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How to Avoid a Marketing and Branding Identity Crisis

branding and marketing

Before leveraging your brand in lead generation campaigns, you must first determine how you want to be positioned within the mind of your target market, then monitor the ways you are actually perceived.Use the two simple but powerful questions below to get started, and use the results to create a consistent foundation, filter, and focus for all your future branding and marketing efforts.

  1. What do you want your company to be known for?
  2. When current and potential customers think of your company, what first comes to mind?

You’ll not only be amazed by the amount of valuable market intelligence you’ll find from these two simple inquiries, but by what is revealed about your target audience, and your management team as well.

What Is Your Company’s Intended Brand Identity?

Question number one serves three purposes, and is for your company’s upper management to answer.

  • The first purpose is to unveil potential contrasts between a company’s brand vision and their market’s perception of it.
  • The second purpose is to verify if a company’s leadership team shares a consistent vision.
  • Lastly, this question shines a light on existing assets that are not in-line with the unified vision of who you want your company to be. With this information, you can see to the heart of a potential misalignment between your brand goals and a “this is the way we’ve always done it” mentality.

When the way management wants to be perceived by the market is consistent internally and with the target audience, the organization’s marketing is, more often than not, going in the right direction.

When an “identity crisis” stands between expectations and outcomes, this gap of enlightenment provides clues as to how a brand’s derailment could be put back on track.

How Does The Market Perceive Your Brand?

Question two is for your target market to answer.The accurate and positive perception of your brand is the primary goal of your marketing and branding efforts.Leveraging your brand’s strengths to drive leads based on that perception is a close second.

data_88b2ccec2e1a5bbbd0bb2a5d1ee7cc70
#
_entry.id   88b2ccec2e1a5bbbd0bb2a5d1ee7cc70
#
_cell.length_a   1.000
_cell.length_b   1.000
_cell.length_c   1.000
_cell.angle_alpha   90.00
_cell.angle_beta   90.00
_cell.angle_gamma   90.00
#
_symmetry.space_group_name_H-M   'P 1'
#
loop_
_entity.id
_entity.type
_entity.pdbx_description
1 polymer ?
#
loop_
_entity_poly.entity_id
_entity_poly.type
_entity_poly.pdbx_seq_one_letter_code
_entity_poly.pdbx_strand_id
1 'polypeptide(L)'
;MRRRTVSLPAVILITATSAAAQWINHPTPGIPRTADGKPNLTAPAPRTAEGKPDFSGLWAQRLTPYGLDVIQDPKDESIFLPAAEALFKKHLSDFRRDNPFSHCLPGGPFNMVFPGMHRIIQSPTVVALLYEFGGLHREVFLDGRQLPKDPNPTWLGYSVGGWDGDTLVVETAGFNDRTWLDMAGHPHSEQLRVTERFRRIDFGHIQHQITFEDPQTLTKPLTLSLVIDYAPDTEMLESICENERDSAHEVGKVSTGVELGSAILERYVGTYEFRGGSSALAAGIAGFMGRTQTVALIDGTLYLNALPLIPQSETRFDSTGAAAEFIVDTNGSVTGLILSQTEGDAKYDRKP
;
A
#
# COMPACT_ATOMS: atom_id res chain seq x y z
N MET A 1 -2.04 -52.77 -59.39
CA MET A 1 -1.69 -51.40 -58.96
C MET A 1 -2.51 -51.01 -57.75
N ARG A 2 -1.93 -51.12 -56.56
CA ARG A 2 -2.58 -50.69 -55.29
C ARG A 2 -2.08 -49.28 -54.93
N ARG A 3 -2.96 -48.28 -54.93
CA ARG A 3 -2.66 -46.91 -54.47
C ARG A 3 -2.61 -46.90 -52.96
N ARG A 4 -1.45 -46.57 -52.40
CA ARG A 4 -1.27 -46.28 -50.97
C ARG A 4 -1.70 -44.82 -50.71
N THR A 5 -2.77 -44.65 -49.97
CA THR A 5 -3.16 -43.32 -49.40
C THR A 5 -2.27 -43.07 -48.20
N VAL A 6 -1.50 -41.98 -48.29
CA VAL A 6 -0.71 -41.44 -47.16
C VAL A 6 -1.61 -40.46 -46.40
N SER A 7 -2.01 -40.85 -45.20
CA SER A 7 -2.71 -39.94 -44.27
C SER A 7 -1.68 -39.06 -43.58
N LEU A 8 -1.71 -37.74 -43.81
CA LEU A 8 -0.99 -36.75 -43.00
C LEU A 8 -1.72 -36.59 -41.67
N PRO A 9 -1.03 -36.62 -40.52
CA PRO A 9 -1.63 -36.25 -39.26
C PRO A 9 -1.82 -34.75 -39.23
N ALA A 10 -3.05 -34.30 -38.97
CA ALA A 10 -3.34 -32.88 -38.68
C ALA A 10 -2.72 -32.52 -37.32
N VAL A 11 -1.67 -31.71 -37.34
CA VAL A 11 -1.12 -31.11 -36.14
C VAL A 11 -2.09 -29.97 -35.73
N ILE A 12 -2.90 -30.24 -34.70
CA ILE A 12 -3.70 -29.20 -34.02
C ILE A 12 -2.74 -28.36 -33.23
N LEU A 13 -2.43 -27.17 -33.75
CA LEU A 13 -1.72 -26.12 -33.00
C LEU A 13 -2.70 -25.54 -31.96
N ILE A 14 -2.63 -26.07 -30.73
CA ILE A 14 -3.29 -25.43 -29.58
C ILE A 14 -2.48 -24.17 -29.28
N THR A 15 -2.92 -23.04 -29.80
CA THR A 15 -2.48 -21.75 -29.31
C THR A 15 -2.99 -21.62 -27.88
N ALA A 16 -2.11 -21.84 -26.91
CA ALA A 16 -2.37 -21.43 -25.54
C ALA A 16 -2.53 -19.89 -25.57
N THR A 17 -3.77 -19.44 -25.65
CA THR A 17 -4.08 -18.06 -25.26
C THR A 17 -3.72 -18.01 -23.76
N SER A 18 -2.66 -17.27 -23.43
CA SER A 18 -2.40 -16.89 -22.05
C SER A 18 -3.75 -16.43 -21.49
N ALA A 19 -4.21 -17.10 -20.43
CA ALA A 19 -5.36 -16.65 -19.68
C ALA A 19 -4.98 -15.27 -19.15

When posing a question to your target market about how they “see” and “feel” about your brand, it’s important for the query to be open-ended so respondents are free to express themselves without limitations. By doing so, you’ll learn as much by how things are stated, and omitted for that matter, as by what is expressed in free form. The words and phrases the respondents select could help you pick up on their sense of emotion, tone, intensity and other subtle but extremely valuable nuances. In aggregate, you might find themes, patterns, and similarities that could be as helpful in gaining deeper insight about how the market thinks, as in communicating with them using their own words.

Insight into your target market’s view of your business allows you to realign your marketing efforts and refocus your brand to match your corporate identity goals.

While it often requires some heavy lifting at the outset, this overhaul and recon on who your brand is internally and externally is a crucial check to ensure future growth. Findings based on your target’s feedback should be supported from your company’s market strategy through execution then applied across all touch points.With these discoveries, your marketing and branding efforts will resonate, connect and convert at a higher rate.